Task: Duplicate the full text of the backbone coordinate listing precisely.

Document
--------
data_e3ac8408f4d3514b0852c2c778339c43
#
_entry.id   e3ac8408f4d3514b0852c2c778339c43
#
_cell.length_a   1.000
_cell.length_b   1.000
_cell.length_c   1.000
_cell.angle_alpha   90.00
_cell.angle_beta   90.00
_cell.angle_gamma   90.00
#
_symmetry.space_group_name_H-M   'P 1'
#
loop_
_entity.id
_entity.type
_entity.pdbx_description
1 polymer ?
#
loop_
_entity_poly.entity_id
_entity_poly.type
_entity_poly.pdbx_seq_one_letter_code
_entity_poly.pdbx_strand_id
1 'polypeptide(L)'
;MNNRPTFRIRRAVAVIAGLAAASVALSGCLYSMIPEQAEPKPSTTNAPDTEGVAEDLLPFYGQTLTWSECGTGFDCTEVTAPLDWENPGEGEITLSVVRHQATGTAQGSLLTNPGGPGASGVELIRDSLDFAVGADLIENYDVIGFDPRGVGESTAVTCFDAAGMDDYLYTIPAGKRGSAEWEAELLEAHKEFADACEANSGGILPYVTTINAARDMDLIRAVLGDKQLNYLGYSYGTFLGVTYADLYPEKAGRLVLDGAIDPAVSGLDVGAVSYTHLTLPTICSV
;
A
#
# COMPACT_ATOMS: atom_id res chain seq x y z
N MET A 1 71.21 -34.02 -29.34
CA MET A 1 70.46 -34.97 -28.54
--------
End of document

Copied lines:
data_e3ac8408f4d3514b0852c2c778339c43
#
_entry.id   e3ac8408f4d3514b0852c2c778339c43
#
_cell.length_a   1.000
_cell.length_b   1.000
_cell.length_c   1.000
_cell.angle_alpha   90.00
_cell.angle_beta   90.00
_cell.angle_gamma   90.00
#
_symmetry.space_group_name_H-M   'P 1'
#
loop_
_entity.id
_entity.type
_entity.pdbx_description
1 polymer ?
#
loop_
_entity_poly.entity_id
_entity_poly.type
_entity_poly.pdbx_seq_one_letter_code
_entity_poly.pdbx_strand_id
1 'polypeptide(L)'
;MNNRPTFRIRRAVAVIAGLAAASVALSGCLYSMIPEQAEPKPSTTNAPDTEGVAEDLLPFYGQTLTWSECGTGFDCTEVTAPLDWENPGEGEITLSVVRHQATGTAQGSLLTNPGGPGASGVELIRDSLDFAVGADLIENYDVIGFDPRGVGESTAVTCFDAAGMDDYLYTIPAGKRGSAEWEAELLEAHKEFADACEANSGGILPYVTTINAARDMDLIRAVLGDKQLNYLGYSYGTFLGVTYADLYPEKAGRLVLDGAIDPAVSGLDVGAVSYTHLTLPTICSV
;
A
#
# COMPACT_ATOMS: atom_id res chain seq x y z
N MET A 1 71.21 -34.02 -29.34
CA MET A 1 70.46 -34.97 -28.54